A large refugee camp on the Syrian side of the border with Turkey, near the town of Atma, in Idlib province, Syria. AP
U.S. Secretary of State Antony Blinken urged the divided U.N. Security Council on Monday to stop making humanitarian aid to war-torn Syria a political issue and open more border crossings to get food and other help to 13.4 million people in need.
Referring especially to Russia and its close ally Syrian President Bashar Assad, Blinken said the council should also ‘stop taking part in or making excuses for attacks’ on hospitals and near the only authorized crossing point, which has closed off pathways to assistance.
The United States holds the rotating presidency of the Security Council this month and Blinken chaired the virtual meeting. He called for a political solution as the Syrian conflict marks its 10th anniversary.
Stressing that all council members either have children or grandchildren, he asked how it was possible not to ‘find in our hearts the common humanity to actually take meaningful action’.
Blinken, who has young children, asked council members to think of their children.
‘Despite our differences we have to find a way to do something to take action to help people. That is our responsibility, and shame on us if we don't meet it,’ he said.
‘Stop making humanitarian assistance, on which millions of Syrian lives depend, a political issue, waiting in hope for the Security Council,’ Blinken said. ‘Let's end the wait, let's take action, let's help the people of Syria’.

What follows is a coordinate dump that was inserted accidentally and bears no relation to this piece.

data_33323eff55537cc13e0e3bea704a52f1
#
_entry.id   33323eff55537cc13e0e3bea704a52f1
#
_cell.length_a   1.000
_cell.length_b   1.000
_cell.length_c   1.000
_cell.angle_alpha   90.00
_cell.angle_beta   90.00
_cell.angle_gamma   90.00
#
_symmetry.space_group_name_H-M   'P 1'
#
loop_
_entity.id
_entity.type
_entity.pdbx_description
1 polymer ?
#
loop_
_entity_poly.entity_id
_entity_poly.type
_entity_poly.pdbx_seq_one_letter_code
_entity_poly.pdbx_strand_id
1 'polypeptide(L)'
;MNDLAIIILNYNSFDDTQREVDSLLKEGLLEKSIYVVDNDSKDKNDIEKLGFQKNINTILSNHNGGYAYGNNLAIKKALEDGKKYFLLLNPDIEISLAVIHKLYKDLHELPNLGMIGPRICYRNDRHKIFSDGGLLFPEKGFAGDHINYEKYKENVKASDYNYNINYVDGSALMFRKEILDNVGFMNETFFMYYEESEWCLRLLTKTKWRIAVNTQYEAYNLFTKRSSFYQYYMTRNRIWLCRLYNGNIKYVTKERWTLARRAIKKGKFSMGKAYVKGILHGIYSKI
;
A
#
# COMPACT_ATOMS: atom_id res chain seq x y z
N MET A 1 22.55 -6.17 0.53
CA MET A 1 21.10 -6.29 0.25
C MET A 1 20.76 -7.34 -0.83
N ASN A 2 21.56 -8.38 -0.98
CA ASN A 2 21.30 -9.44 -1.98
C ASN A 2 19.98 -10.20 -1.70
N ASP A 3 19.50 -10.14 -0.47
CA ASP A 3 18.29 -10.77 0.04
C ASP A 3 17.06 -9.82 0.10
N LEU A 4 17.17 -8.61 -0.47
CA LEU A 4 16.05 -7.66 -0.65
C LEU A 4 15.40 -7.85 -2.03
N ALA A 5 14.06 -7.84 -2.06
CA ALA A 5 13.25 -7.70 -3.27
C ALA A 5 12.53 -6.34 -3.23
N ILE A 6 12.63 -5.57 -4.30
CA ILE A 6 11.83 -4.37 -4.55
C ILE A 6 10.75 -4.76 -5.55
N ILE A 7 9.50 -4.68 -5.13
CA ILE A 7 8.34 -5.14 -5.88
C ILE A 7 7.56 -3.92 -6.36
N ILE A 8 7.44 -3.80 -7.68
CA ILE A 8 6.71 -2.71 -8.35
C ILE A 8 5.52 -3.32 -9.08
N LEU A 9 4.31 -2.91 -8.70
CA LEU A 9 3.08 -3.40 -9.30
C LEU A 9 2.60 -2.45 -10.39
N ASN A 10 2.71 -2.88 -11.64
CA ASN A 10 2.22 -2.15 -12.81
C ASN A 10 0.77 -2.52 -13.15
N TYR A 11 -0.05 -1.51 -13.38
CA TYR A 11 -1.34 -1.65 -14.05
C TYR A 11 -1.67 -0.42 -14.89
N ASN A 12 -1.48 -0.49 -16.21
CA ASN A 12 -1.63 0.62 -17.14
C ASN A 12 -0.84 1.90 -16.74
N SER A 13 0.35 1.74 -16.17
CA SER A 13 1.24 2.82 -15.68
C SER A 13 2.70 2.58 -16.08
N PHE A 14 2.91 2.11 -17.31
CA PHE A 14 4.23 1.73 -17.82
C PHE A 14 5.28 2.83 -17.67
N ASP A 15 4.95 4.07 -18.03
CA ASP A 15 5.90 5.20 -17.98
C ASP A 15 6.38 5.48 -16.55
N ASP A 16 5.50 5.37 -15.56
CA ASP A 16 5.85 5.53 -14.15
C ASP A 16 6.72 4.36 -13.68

The meeting came as the international aid community braced for significant shortfalls at a donor conference starting Monday in Brussels co-hosted by the U.N. and the European Union.
U.N. humanitarian chief Mark Lowcock told the council ‘the deep economic decay from a decade of war has deepened further over the last year, not least as a result of the pandemic’.
He said the need for aid has jumped 20% from last year and humanitarian organizations coordinated by the U.N. are seeking an estimated $4.2 billion to reach 12.3 Syrians inside the country. He said another $5.8 billion is required for support to countries hosting Syrian refugees in the region.
‘We need more money, not less, if we are to avoid a further deterioration _ the consequences of which could be dramatic and widespread,’ Lowcock said.
Henrietta Fore, head of the U.N. children's agency UNICEF said Syria's worst economic crisis is ‘plunging 90% of the population into poverty and across the country nearly 90% of children now require humanitarian assistance’.